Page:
I’ve just posted a draft of an article, Weaponizing the Ballot, on SSRN here. From the abstract:
States are considering legislation that would exclude presidential candidates from appearing on the ballot if they fail to disclose their tax returns. These proposals exceed the state’s power under the Elections Clause and the Presidential Electors Clause. States have no power to add qualifications to presidential or congressional candidates. But states do have constitutional authority to regulate the manner of holding elections and to direct the manner of appointing presidential electors. Manner regulations that relate to the ballot are those that affect the integrity and reliability of the electoral process itself or that require a preliminary showing of substantial support. In other words, they are procedural rules to help voters choose their preferred candidate. Tax disclosure requirements are not procedural election rules, which means they fall outside the scope of the state’s constitutional authority to administer federal elections and are unconstitutional.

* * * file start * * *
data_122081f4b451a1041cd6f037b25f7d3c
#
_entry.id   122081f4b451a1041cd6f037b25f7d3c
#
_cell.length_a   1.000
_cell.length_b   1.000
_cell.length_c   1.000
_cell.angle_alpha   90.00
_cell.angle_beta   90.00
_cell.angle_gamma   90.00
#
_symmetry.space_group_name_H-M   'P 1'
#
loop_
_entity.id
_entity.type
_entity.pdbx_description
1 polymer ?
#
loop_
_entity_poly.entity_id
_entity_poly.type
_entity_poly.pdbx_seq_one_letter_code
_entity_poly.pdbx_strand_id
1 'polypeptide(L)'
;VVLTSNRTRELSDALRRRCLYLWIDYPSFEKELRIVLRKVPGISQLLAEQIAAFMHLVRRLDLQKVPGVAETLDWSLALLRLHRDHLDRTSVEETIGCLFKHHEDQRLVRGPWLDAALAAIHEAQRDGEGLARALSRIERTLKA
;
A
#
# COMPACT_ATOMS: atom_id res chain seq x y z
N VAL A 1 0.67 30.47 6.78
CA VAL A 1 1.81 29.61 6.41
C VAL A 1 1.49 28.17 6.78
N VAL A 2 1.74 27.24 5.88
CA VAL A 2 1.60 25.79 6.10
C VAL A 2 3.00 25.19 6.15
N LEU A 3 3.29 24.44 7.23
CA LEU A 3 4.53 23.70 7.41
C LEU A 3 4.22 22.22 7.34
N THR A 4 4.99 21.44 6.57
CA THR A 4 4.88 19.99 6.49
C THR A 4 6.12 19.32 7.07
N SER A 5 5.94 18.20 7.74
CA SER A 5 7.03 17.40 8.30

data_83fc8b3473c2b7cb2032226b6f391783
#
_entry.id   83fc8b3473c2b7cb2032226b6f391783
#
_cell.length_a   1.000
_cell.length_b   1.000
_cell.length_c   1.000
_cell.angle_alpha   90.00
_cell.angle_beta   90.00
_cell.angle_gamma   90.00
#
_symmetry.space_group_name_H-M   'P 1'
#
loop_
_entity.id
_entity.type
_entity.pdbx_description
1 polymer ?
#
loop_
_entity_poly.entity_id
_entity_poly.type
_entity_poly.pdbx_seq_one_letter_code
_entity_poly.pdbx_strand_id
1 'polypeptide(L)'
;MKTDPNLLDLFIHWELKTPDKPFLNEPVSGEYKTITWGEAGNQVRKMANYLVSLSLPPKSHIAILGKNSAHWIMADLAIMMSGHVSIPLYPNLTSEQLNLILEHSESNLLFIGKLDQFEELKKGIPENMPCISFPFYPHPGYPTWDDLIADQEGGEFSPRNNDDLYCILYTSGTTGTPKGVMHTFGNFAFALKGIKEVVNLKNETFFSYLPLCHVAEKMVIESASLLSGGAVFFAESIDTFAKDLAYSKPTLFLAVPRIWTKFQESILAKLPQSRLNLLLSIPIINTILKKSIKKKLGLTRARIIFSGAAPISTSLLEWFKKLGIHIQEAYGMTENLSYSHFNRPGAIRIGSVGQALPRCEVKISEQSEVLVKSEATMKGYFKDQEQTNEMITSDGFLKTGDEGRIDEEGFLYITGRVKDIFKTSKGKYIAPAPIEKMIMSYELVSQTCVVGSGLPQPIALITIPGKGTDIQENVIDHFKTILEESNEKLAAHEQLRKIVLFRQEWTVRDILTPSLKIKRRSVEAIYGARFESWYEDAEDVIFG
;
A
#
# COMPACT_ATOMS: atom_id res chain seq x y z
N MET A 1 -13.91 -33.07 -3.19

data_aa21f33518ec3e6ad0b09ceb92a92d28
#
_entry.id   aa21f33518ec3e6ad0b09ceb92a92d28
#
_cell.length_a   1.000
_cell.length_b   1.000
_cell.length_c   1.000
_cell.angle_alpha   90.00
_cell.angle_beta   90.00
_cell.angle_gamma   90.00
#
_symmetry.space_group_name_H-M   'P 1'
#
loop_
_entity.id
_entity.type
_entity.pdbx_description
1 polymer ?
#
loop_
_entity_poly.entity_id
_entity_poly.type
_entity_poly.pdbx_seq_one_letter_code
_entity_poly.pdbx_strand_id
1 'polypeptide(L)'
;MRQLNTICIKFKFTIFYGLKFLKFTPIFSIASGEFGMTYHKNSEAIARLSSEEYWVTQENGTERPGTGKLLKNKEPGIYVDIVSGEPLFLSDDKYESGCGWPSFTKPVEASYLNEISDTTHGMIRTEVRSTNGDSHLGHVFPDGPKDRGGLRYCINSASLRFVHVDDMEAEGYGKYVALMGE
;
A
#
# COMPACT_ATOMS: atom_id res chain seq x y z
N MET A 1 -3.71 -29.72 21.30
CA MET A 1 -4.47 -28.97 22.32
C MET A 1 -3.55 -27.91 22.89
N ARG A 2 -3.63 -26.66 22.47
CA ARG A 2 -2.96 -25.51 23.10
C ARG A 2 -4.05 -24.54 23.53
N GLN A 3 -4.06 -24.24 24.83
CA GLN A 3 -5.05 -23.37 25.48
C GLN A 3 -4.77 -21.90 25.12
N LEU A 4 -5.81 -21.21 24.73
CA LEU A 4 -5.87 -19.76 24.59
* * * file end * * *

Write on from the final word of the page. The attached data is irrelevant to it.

And from the introduction:
This Article makes three principal contributions to help understand the scope of state authority to regulate access to the ballot in federal elections. First, while states may not add qualifications to candidates seeking federal office, this Article finds that “manner” regulations may at times legitimately affect the ability of candidates to win office. Second, this Article defines the constitutional scope of “manner” rules as election process rules, and it synthesizes alternative judicial formulations of state power over the “manner” of holding elections as variations of this definition. Third, this Articles applies this definition to proposals that compel disclosure of information as a condition of ballot access—applied here to tax returns, but applicable to other disclosures like medical records or school transcripts—and finds that they exceed the state’s power to regulate the manner of holding elections.
I’m pleased to share this major work, which builds off ideas I floated in a New York Times op-ed many months ago, and which builds off my scholarship thinking about state control over ballot rules generally and review of qualifications of candidates for federal office.